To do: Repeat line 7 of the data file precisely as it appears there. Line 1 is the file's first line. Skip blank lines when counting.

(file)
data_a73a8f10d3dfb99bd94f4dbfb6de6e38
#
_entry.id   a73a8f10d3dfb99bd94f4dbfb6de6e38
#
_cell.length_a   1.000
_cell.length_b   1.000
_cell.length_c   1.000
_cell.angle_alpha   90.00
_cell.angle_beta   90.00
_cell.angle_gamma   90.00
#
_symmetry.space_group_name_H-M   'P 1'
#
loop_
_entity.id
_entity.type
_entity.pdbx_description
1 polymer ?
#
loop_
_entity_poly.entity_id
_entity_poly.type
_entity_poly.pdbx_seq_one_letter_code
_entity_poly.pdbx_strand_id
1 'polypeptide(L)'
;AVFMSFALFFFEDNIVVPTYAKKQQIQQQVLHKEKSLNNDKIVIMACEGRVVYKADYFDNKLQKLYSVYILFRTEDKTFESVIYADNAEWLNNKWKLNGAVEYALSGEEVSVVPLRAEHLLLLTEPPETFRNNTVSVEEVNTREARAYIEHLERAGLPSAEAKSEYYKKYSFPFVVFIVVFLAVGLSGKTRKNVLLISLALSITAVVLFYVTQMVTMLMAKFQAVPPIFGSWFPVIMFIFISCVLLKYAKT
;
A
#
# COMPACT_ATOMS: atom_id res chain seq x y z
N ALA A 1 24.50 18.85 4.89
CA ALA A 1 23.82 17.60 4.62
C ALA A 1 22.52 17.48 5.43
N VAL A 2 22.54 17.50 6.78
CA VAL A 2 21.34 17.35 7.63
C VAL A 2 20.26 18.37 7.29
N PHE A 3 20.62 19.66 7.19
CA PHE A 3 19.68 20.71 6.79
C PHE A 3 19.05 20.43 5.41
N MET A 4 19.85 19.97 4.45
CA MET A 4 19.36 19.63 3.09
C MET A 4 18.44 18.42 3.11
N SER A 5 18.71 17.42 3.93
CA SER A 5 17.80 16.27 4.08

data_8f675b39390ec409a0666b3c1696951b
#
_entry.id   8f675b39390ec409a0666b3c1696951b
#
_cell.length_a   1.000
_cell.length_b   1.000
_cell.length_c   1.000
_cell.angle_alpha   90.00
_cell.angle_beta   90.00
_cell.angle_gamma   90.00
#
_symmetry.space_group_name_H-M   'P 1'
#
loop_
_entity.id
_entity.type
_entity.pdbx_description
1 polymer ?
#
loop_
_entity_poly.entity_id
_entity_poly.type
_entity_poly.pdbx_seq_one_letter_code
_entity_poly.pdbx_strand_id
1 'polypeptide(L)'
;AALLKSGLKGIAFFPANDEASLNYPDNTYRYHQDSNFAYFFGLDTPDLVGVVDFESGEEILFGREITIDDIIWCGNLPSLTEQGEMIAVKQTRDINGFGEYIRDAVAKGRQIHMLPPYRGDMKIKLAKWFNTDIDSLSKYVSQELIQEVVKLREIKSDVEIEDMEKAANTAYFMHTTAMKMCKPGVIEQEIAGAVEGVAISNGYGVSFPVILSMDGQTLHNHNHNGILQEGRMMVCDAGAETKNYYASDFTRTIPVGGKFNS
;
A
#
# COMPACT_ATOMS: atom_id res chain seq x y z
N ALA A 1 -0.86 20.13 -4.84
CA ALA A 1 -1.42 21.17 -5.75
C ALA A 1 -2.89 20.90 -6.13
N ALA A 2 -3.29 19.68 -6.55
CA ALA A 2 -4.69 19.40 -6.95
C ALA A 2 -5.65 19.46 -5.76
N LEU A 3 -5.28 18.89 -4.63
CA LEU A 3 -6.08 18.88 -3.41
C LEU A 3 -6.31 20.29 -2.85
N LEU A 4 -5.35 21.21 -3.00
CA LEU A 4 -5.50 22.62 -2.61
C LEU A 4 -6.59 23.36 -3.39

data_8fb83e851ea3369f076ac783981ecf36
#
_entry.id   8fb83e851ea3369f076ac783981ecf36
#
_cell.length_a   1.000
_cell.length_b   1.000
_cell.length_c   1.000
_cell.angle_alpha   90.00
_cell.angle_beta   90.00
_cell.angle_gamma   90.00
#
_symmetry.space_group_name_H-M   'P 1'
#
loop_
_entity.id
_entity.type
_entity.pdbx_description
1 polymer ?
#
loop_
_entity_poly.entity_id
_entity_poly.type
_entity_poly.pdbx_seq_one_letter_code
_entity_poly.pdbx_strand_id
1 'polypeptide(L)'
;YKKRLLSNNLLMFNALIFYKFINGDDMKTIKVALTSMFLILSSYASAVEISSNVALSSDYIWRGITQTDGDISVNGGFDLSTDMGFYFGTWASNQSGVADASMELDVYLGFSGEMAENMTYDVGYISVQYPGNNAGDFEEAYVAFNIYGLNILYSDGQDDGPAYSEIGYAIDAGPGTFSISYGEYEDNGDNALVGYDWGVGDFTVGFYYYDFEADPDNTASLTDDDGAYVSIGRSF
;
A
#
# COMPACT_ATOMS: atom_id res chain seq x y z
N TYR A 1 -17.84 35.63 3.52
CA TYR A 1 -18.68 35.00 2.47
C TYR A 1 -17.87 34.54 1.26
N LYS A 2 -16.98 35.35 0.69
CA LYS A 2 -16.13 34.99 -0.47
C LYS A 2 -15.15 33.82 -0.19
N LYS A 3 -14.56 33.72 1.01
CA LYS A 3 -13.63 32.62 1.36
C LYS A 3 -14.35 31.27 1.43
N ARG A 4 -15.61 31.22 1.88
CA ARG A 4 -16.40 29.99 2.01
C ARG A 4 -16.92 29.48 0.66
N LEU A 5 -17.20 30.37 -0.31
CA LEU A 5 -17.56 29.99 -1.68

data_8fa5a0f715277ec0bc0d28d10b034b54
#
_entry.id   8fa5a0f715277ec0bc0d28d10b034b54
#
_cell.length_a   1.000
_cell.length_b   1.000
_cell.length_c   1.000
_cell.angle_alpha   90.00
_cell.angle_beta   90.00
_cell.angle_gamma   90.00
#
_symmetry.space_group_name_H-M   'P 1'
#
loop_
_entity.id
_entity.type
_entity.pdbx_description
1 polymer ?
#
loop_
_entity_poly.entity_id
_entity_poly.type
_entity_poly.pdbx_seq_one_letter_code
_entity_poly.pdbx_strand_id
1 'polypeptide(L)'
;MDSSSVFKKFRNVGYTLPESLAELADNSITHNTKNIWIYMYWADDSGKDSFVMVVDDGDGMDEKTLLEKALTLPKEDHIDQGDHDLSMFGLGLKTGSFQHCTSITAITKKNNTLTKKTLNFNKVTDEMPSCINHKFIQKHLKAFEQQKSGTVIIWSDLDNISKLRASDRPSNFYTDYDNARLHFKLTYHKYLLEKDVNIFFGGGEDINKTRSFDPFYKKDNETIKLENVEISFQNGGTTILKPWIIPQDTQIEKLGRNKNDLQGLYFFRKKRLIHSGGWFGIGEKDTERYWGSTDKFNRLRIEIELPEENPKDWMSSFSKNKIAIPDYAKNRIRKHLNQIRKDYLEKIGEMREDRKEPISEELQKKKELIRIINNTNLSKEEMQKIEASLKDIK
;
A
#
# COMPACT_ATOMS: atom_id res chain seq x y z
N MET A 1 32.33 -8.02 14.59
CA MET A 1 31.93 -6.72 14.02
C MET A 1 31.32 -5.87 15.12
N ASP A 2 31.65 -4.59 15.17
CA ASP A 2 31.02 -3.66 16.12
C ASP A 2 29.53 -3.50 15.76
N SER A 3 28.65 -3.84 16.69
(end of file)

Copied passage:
_cell.length_c   1.000